Cut out of load bearing wall

I have very little experience with construction and am looking for help to determine options for changing a load bearing wall. We have a large unfinished basement room (upper is 1 level rancher). The wall in question is 19'6\" (unfinished on one side, finished on the other) and we believe this to be load bearing as it is bolted to the concrete and we can see joist ends on the unfinished side. Initially I wanted to remove about 8' of this wall (mid-span)to create an opening into the finished area (back side of this wall). After consulting with a few people we believe that an opening on this wall will require an engineer's report as well as a great deal of reinforcement of side beams and headers (forgive my terminology - I said I was not construction savvy). Our budget is very tight and we were thinking that perhaps we alter the plan to have a simple 4' opening. If my math is correct a 4' opening would only effect 2 joists bearing weight on this wall. Would this have much if any bearing on this wall if we were to remove only this 4' section? Would it only require some additional 2\"x6\" and header beams? Thank you to anyone who has some knowledge or comments on this issue.
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When removing a load bearing wall it is possible to put a header in the area where the studs will be removed. the header can be under the upper joists in the wall below supported by cripple and king stud/studs, or, in line with the upper joists and use of joist hangers to attach the cut joist to the beam. In this case, either direction, the weight is being directed to a specific area of the floor and not over a distance on the floor as the od studs were supporting. If the foundation under the wall/king stud/studs is sufficient, the header idea would work. The smaller the opening the smaller the header the less demand on the area of the floor where the king stud is. Usually a load bearing wall has a suffient footing under it to handle a simple smaller header to take the place of the studs it is replacing. If one were to remove the entire wall and replace it with a header a serious look at the floor and footing would need to be addressed. No one knows what the esisting wall is comprised of. It could just be a 4" slab? It could be a 4" slab with a footing poured under it. Using Simpson epoxy bolted metal ties (PH1 or PH2 or PH5)to the king studs and the sill plate is a good direction and also strapping beam to plate and studs on upper connection If a person had old house plans that would help. Also a person could drill with a masonary bit to see the concrete thickness in the area of support. An engineer would do this, or specify that additional support was needed (i.e. concrete pad) under new support area. I do not want to discourage your construction though. Many would sneak a smaller header in, say a 4' length, and be done with it. A 4x12........ Good wishes. jloomisconstruction.com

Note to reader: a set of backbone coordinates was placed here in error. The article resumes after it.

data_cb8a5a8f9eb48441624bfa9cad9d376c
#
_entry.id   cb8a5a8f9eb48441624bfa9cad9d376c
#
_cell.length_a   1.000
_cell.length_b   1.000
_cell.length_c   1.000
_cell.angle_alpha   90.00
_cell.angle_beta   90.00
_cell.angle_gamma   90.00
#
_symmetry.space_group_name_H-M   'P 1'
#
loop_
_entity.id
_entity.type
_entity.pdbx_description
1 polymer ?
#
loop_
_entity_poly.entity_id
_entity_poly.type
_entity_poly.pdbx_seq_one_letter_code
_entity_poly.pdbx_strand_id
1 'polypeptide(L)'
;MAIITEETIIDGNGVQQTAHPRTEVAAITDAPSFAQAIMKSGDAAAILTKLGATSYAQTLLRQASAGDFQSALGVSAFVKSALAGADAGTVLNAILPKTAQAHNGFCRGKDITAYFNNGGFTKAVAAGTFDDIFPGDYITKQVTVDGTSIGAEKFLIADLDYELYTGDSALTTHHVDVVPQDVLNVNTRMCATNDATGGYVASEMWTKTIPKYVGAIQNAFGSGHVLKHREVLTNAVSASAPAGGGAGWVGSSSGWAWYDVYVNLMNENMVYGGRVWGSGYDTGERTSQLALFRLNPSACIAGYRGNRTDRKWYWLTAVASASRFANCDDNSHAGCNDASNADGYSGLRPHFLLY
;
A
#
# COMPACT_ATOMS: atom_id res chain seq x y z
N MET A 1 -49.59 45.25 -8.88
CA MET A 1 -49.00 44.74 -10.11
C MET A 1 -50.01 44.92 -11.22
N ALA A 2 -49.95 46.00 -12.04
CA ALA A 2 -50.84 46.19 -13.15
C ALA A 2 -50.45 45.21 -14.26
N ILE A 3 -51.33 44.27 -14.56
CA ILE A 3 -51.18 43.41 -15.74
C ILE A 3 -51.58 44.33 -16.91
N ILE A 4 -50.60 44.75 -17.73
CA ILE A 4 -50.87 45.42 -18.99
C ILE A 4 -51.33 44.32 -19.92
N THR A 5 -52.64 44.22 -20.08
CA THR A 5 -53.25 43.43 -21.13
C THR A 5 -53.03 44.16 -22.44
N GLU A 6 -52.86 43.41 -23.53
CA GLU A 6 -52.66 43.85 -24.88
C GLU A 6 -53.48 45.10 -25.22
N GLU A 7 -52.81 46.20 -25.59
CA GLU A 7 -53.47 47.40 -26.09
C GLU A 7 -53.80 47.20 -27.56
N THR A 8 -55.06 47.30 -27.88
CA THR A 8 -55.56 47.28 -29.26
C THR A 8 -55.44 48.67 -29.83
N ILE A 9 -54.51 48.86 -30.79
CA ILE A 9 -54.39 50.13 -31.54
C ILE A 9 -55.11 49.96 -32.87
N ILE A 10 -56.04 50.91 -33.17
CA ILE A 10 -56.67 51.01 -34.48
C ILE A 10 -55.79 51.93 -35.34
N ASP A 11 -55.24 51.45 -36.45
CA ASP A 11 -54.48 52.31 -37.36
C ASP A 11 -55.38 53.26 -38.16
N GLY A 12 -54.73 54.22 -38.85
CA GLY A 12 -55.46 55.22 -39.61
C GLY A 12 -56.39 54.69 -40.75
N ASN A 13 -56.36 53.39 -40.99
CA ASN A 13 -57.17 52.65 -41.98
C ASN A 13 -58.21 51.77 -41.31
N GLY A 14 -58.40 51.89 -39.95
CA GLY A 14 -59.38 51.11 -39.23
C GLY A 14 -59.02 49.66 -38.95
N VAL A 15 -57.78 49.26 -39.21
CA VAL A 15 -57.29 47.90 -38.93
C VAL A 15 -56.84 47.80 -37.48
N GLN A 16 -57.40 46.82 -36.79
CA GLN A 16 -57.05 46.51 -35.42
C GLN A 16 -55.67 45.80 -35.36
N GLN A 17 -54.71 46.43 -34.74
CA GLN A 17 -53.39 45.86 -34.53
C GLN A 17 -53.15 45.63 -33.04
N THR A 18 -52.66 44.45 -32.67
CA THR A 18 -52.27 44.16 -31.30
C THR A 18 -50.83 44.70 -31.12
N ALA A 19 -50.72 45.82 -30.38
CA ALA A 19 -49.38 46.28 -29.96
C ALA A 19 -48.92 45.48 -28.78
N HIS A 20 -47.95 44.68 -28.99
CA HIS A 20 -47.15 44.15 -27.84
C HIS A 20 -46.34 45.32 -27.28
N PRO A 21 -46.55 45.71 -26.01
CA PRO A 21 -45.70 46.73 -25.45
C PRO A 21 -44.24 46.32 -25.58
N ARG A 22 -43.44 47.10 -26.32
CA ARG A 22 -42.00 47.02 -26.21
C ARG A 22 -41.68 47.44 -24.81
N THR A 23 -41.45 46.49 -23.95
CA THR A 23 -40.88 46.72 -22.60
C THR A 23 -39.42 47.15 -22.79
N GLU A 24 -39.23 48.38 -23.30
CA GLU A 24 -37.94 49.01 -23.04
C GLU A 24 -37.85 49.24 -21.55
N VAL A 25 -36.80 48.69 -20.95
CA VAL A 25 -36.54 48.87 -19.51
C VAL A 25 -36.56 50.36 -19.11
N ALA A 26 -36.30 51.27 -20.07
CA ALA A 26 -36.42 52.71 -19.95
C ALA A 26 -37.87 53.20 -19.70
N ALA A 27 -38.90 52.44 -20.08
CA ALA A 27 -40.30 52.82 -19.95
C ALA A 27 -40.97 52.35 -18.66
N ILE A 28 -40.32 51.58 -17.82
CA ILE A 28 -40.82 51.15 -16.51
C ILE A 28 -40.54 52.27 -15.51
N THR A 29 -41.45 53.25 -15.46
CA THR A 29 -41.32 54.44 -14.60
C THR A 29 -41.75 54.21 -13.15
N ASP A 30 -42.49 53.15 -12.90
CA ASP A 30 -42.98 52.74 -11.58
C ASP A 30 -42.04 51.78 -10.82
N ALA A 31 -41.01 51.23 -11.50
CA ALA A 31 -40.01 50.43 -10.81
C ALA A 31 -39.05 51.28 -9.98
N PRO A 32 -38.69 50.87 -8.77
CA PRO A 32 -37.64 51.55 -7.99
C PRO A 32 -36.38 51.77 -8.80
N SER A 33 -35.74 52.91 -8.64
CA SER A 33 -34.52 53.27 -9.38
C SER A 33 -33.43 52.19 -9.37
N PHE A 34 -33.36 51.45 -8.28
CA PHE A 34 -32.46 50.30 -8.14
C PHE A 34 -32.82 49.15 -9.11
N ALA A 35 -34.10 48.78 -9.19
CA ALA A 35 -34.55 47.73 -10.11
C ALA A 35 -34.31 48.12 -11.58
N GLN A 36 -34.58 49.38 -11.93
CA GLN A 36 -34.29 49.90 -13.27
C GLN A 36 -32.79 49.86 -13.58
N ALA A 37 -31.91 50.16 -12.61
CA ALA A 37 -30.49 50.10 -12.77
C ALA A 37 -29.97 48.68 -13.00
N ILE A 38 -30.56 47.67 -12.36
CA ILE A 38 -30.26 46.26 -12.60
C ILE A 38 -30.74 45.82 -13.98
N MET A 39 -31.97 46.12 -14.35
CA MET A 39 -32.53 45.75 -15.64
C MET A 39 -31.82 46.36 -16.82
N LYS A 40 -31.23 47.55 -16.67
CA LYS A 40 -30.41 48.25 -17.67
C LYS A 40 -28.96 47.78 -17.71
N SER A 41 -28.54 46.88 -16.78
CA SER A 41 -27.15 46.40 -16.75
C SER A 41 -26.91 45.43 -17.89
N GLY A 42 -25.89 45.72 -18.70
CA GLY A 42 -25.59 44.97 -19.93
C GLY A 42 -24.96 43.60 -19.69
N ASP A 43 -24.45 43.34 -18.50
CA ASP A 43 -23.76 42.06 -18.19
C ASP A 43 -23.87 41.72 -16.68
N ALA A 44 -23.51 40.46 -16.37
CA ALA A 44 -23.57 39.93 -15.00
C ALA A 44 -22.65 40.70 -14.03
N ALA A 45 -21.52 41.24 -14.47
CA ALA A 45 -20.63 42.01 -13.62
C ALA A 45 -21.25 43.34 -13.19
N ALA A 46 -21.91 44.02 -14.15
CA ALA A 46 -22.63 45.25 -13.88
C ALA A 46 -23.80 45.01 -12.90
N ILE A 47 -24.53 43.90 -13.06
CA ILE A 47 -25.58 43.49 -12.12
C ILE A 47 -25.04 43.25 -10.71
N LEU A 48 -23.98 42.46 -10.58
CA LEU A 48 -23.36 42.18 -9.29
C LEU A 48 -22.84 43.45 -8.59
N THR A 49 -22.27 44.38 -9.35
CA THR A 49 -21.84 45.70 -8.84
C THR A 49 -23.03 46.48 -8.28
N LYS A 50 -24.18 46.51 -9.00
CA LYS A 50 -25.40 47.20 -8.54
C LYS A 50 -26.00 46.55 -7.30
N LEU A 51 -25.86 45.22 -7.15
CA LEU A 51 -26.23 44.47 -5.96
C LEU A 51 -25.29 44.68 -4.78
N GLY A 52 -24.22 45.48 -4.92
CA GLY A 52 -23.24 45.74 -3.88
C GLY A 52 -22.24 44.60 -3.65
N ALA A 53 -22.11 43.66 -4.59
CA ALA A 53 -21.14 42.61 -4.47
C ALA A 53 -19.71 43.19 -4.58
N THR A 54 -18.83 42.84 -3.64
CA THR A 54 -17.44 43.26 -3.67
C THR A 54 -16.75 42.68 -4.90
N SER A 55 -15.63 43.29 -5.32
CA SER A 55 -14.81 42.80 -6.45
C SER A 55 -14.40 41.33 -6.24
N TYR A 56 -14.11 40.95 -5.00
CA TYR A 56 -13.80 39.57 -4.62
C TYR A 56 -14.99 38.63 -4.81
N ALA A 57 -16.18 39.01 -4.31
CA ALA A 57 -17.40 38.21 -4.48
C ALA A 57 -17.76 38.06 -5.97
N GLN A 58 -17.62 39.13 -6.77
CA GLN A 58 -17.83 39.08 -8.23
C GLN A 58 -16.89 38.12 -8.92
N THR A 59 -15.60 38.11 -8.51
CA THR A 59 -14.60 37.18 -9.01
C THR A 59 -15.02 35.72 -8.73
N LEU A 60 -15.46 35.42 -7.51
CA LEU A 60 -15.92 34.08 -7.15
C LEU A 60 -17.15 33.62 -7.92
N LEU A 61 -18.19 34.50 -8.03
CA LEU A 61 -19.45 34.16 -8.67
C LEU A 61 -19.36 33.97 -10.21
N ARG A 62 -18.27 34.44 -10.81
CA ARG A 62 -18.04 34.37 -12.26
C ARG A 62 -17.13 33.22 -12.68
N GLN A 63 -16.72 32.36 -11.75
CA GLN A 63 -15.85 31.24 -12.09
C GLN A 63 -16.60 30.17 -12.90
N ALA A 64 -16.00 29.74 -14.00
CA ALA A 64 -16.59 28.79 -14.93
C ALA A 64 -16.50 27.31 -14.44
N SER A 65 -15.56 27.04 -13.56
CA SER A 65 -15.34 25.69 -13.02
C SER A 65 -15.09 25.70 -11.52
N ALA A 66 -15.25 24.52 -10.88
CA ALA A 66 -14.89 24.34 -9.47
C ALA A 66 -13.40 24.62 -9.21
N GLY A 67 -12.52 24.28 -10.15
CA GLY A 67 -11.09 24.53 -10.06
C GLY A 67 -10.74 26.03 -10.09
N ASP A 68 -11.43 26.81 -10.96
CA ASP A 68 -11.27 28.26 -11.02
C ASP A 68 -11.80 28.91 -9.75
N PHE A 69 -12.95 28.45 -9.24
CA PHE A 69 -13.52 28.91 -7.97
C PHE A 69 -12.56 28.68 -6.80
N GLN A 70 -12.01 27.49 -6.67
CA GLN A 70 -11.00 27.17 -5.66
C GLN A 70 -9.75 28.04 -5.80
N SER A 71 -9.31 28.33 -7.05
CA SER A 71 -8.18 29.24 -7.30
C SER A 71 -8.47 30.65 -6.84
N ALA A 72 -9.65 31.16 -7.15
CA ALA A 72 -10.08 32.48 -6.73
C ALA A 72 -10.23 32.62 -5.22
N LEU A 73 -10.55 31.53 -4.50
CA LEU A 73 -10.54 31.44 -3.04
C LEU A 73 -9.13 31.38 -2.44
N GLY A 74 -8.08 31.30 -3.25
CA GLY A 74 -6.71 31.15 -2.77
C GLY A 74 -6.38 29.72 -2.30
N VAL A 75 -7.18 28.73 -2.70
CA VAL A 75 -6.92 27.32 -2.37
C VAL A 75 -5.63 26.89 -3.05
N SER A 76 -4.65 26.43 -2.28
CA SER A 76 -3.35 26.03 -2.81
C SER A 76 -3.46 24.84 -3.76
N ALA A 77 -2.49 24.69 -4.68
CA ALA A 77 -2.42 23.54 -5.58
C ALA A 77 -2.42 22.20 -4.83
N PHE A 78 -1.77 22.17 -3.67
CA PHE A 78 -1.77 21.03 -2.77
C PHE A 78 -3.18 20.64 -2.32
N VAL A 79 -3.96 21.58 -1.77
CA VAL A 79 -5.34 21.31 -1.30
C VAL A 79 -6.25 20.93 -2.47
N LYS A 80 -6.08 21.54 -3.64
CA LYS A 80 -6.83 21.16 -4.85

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*Most of the load bearing walls in the basements that I have seen have steel columns in them that were originally installed by the builder to carry the load above. Any wood framing in between the columns were just for finishing the wall. If you have steel columns, you may be able to remove any wood framing in between without having to worry about resupporting the load above. It would be best though to consult with an engineer or architect or even a contractor to confirm what can be done.
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